Sunday, December 27, 2009

Off To The Airport... Again

How is it that December completely took hold of me, leaving me frozen in my tracks, unable to move forward? I never even finished writing about Portugal, and I'm heading out of town again on another adventure later today. Four years ago, I took my first West African Dance class with Idy Ciss. He told me about a two-week dance-themed tour that he leads every year in December in his native Senegal, and I was intrigued. I took a brochure, mulled it over, checked flight prices, and decided I would wait until the following year. After all, I'd only just started taking classes with him, I didn't know whether I'd like it enough to fly all the way to Africa and spend two weeks with him and a group of my fellow dance students.

The next year I wasn't able to go due to my work schedule, nor the following year, or the year after that. After not taking classes for a couple years due to work obligations, I began taking classes with Idy again in September of this year. He recognized me immediately, and welcomed me back into the class. Out of curiosity, I asked if he still did his annual tour of Senegal. "Wait right here," he said, "I have the brochures in the car."

This year I'm unemployed; the only thing stopping me is the common sense logic of not spending money on an expensive airline ticket when I'm only earning what the Illinois Department of Employment Security pays me every two weeks. On the other hand, with adventures of this kind, its always a question of having the time and the money, and I rarely have both. I had just committed to doing the Habitat for Humanity project in Portugal, but I didn't want to let this one slip away for yet another year. At some point, I reasoned, I won't want to fly to Senegal to dance. Someday I might not be in the physical shape necessary for such an undertaking, or, more likely, someday I'll have a job that will keep me from traveling internationally for two weeks at a time.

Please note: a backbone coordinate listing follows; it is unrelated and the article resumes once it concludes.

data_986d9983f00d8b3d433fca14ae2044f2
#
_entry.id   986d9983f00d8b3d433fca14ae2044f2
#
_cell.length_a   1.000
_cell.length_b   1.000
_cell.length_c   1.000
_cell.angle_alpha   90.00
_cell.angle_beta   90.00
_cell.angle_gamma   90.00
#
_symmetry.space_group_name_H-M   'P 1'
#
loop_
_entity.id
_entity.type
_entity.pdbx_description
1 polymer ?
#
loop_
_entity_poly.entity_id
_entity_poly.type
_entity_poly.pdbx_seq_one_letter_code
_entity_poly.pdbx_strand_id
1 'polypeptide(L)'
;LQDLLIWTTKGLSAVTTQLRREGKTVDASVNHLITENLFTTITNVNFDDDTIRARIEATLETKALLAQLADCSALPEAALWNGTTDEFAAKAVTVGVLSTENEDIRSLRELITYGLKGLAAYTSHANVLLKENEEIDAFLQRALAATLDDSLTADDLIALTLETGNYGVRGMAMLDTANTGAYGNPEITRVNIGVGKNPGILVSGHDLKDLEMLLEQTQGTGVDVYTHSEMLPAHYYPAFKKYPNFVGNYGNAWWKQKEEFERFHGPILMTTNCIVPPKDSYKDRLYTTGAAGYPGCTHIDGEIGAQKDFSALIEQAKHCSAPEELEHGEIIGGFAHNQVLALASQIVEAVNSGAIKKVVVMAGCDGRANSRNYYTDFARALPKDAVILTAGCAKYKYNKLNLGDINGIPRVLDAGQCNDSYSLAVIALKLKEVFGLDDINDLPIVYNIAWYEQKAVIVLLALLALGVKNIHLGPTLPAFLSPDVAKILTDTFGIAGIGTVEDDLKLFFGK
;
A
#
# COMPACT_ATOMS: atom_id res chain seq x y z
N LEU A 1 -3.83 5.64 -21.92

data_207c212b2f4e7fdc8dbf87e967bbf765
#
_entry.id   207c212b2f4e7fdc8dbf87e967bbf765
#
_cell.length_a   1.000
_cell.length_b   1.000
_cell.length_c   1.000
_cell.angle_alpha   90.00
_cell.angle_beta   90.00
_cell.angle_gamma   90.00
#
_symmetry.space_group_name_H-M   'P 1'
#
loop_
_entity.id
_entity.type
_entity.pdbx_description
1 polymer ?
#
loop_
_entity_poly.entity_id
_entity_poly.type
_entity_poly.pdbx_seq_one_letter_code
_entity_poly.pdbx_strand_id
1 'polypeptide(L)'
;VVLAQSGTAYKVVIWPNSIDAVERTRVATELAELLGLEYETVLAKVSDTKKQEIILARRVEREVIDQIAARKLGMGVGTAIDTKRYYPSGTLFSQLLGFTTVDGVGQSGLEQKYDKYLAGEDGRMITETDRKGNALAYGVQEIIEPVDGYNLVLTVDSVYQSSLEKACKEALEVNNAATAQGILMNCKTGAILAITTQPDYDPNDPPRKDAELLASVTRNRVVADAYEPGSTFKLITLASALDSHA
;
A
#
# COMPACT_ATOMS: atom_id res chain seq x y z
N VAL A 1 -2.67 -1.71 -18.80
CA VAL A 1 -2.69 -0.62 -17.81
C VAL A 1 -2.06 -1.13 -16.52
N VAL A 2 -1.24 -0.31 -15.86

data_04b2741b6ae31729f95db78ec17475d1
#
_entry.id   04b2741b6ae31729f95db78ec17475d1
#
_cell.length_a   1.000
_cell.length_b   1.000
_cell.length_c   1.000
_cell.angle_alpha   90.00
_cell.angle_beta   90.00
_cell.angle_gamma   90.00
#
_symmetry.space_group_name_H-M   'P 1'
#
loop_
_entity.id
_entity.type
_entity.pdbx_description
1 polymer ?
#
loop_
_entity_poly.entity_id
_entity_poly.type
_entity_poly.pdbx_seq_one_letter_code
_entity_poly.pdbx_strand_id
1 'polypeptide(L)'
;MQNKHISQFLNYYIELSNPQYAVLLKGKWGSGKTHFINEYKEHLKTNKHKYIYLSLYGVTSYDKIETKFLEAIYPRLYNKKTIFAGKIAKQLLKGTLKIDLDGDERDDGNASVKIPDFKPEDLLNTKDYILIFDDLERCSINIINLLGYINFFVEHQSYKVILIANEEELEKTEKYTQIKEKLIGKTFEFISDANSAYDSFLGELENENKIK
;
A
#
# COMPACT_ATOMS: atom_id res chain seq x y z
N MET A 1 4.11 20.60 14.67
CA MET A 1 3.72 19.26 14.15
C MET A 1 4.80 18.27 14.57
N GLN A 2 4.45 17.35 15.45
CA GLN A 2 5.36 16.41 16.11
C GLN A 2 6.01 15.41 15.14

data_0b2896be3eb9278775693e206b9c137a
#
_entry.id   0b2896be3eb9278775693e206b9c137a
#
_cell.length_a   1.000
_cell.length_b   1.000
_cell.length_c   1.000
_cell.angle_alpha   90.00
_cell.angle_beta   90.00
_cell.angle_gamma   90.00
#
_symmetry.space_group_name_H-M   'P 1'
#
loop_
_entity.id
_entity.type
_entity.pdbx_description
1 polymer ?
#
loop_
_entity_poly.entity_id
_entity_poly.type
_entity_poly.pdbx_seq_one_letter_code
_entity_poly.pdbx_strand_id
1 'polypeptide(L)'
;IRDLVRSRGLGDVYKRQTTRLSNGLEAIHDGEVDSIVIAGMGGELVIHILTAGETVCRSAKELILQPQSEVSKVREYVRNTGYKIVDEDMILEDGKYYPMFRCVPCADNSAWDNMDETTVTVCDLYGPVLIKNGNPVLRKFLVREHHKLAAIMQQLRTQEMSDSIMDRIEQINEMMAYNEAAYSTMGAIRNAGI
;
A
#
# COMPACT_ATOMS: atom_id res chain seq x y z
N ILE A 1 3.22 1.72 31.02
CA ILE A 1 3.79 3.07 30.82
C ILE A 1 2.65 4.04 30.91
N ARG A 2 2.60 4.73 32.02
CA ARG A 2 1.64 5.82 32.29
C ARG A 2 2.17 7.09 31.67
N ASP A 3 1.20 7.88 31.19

I started looking at flights, which are expensive - its not cheap to fly to Senegal, flights typically run about $1,800. One day I was scanning flights and came across one at the unbelievably low (for flying to Senegal) price of $1100. I asked Idy about it; "oh, you won't find anything cheaper than that," he said, "book that today." When I got home I discussed it with M. "Is it crazy?" I asked, somewhat rhetorically. M convinced me to buy the ticket, reasoning that I've wanted to go for years and this might be my one big chance. I bought the ticket. The next day the price went up to $1,800.